Postal Service, FedEx form alliance

The U.S. Postal Service and FedEx Corp. have announced a unique business alliance that will allow the Postal Service to use FedEx's vast air transportation network and let FedEx take advantage of the Postal Service's many retail outlets. Deputy Postmaster John Nolan may have been joking when he said the Postal Service and FedEx Corp. are "interchangeable now," but few of his competitors are laughing. Nor are some members of Congress. Nolan made the remark at a press conference Wednesday to announce the partnership. The Postal Service will pay FedEx nearly $6.3 billion over seven years to fly Express and Priority Mail. The alliance could save the agency more than $1 billion. The Postal Service currently leases planes and rents space on commercial airlines to move mail. The Postal Service will continue to use space on commercial airlines, but will stop leasing an aging fleet of planes. "This should help in terms of cost savings and help [the Postal Service] in terms of efficiencies," said Robert McLean, executive director of the Mailers Council, an Arlington, Va.-based trade group. "They are getting a reliable network that is very productive. We are hoping it will result in more efficiencies." The alliance is scheduled to roll out in August, but it must first clear a legal challenge. Emery Worldwide Airlines sued USPS in federal court to block the contract. Emery, which last year sued to get out of a failed partnership to process and transport Postal Service Priority Mail, claims that the contract violates procurement regulations. The agency, Emery claims, is required to put up for bid any contracts exceeding $10,000. Nolan says the agency did an exhaustive analysis of potential business partners and found that FedEx was the best fit. A ruling on the case is expected by early spring. The retail part of the alliance is also sure to come under heavy scrutiny. FedEx will put collection boxes at post offices nationwide. It's the first private-sector company to gain such a privilege. FedEx expects to deploy 10,000 boxes during the first 18 months of the contract. Depending on the total number of boxes deployed, the deal will generate between $126 million and $232 million in revenue for the Postal Service. The added revenue and cost savings will come in handy for the agency, which lost money last fiscal year and is expected to finish in the red again this year. Private sector competitors, mainly United Parcel Service, questioned the arrangement, claiming it violates antitrust laws. "The retail arrangement is not exclusive," countered Nolan, adding that it was open to any company. When news of a possible alliance first leaked last summer, high-ranking Republicans raised questions about antitrust issues. Now that the deal is final, Hill sources speculate that members will take a close look at the details.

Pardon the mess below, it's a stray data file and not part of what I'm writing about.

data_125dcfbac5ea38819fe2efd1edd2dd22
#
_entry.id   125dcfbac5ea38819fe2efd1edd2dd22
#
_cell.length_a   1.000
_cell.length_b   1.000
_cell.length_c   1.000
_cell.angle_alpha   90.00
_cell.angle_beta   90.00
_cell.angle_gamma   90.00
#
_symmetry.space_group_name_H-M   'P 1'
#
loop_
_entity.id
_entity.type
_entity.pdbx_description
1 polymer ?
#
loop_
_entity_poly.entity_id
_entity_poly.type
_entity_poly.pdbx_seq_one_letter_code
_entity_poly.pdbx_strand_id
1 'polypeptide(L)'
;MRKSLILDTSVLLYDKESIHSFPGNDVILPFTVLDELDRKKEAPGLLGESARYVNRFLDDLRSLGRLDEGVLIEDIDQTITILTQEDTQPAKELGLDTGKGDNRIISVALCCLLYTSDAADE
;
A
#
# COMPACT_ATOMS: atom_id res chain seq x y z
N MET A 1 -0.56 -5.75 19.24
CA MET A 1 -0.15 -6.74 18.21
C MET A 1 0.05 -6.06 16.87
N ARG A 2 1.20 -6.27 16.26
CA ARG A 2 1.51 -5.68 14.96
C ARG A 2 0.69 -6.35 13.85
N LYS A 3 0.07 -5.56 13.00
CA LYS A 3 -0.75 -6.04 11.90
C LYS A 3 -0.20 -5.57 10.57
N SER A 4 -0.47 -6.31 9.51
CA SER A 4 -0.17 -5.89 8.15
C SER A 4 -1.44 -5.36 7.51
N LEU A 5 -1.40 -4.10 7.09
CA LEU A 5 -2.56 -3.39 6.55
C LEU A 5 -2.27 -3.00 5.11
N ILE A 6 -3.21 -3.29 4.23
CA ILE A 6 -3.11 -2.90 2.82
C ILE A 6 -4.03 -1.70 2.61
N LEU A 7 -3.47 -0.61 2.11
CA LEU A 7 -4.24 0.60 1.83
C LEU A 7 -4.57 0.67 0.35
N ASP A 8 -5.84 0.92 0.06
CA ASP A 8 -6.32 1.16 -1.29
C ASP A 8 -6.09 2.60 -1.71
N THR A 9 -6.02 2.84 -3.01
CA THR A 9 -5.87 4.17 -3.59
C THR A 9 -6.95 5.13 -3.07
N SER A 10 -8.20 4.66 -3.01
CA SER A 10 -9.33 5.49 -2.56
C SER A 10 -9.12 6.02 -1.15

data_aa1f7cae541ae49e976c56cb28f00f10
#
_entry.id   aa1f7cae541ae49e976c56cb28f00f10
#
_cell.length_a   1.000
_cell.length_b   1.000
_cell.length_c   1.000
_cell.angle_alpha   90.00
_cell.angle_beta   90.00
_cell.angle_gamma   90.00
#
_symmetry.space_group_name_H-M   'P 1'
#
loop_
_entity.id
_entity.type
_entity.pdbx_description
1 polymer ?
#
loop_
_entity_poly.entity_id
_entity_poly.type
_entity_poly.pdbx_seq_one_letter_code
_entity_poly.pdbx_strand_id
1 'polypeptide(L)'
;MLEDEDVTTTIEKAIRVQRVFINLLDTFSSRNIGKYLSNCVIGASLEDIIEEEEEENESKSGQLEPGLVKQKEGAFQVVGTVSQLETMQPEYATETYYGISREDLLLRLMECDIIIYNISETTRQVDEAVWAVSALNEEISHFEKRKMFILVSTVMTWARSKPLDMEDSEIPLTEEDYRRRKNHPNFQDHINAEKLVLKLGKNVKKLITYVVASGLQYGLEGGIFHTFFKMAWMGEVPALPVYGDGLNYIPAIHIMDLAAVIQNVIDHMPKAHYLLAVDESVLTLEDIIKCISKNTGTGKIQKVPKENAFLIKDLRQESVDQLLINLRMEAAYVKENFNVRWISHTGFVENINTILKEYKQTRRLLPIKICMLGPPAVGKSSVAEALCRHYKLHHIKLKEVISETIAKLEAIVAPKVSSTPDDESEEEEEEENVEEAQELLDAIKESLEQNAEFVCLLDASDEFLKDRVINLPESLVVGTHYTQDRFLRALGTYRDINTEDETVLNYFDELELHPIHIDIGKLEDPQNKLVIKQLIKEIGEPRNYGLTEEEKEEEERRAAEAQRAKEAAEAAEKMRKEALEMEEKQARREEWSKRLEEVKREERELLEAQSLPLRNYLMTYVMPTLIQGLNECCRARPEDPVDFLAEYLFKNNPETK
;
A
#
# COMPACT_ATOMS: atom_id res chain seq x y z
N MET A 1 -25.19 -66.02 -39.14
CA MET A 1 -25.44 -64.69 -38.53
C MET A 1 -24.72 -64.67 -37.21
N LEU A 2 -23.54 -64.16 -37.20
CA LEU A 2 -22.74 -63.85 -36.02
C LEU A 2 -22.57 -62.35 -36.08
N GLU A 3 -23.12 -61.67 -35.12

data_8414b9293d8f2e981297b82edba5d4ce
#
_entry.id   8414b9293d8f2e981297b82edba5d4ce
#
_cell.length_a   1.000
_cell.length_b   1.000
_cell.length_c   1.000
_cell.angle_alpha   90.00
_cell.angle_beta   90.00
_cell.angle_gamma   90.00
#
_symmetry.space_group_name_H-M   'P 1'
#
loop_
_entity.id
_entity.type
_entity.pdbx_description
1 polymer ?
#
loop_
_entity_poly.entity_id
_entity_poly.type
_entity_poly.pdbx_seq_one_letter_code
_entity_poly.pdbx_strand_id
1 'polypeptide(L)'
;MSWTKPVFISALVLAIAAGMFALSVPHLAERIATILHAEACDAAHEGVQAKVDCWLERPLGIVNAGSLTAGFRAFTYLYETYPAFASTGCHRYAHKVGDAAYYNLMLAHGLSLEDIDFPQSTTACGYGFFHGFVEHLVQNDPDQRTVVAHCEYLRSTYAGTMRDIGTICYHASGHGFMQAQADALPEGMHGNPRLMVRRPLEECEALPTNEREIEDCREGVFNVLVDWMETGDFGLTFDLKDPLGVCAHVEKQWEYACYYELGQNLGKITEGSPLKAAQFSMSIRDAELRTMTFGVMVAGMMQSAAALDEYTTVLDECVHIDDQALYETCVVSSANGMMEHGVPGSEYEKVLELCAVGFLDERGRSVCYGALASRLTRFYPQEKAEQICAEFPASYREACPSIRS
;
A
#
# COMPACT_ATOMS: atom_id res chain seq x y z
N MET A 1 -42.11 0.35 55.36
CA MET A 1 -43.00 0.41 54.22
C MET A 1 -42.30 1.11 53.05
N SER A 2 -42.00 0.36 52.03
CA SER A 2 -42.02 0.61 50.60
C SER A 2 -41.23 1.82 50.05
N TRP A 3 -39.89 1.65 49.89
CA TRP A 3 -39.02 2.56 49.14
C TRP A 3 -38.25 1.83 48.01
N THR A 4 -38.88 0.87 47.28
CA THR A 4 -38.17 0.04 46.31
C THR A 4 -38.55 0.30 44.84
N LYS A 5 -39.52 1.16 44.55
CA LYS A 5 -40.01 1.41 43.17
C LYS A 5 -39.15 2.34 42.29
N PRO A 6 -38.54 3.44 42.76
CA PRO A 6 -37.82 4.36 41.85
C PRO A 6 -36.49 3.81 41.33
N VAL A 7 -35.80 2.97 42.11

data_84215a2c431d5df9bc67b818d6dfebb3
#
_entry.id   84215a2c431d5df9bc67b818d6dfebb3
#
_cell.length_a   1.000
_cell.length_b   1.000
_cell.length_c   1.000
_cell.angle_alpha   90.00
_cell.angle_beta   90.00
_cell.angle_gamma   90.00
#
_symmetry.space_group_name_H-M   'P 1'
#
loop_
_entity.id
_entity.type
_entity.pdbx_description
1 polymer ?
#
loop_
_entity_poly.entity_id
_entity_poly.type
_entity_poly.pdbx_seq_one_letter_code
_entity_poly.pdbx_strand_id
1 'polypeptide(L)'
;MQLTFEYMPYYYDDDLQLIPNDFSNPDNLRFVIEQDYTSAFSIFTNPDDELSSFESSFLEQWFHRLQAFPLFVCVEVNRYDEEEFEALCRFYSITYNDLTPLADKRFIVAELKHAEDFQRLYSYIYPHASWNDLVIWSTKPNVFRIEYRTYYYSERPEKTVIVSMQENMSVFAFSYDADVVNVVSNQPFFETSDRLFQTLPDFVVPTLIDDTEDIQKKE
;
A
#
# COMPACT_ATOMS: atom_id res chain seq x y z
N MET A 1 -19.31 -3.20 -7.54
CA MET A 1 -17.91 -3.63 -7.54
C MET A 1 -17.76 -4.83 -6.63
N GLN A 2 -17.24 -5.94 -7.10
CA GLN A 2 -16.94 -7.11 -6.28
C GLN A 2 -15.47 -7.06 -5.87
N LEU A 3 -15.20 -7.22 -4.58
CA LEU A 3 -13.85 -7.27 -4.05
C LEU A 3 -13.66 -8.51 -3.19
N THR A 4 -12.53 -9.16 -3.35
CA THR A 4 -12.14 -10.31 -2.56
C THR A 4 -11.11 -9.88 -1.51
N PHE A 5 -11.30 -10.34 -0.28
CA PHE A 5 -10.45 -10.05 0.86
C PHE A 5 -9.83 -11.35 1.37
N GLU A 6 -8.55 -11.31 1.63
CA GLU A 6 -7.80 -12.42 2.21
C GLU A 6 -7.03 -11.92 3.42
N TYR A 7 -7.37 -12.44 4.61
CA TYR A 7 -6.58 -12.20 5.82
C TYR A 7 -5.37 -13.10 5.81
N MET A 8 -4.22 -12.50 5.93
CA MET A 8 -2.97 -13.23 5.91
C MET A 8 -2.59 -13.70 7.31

Stay up-to-date with federal news alerts and analysis — Sign up for GovExec's email newsletters.
Close [ x ] More from GovExec

Thank you for subscribing to newsletters from
We think these reports might interest you:

  • Sponsored by G Suite

    Cross-Agency Teamwork, Anytime and Anywhere

    Dan McCrae, director of IT service delivery division, National Oceanic and Atmospheric Administration (NOAA)

  • Data-Centric Security vs. Database-Level Security

    Database-level encryption had its origins in the 1990s and early 2000s in response to very basic risks which largely revolved around the theft of servers, backup tapes and other physical-layer assets. As noted in Verizon’s 2014, Data Breach Investigations Report (DBIR)1, threats today are far more advanced and dangerous.

  • Federal IT Applications: Assessing Government's Core Drivers

    In order to better understand the current state of external and internal-facing agency workplace applications, Government Business Council (GBC) and Riverbed undertook an in-depth research study of federal employees. Overall, survey findings indicate that federal IT applications still face a gamut of challenges with regard to quality, reliability, and performance management.

  • PIV- I And Multifactor Authentication: The Best Defense for Federal Government Contractors

    This white paper explores NIST SP 800-171 and why compliance is critical to federal government contractors, especially those that work with the Department of Defense, as well as how leveraging PIV-I credentialing with multifactor authentication can be used as a defense against cyberattacks

  • Toward A More Innovative Government

    This research study aims to understand how state and local leaders regard their agency’s innovation efforts and what they are doing to overcome the challenges they face in successfully implementing these efforts.

  • From Volume to Value: UK’s NHS Digital Provides U.S. Healthcare Agencies A Roadmap For Value-Based Payment Models

    The U.S. healthcare industry is rapidly moving away from traditional fee-for-service models and towards value-based purchasing that reimburses physicians for quality of care in place of frequency of care.

  • GBC Flash Poll: Is Your Agency Safe?

    Federal leaders weigh in on the state of information security


When you download a report, your information may be shared with the underwriters of that document.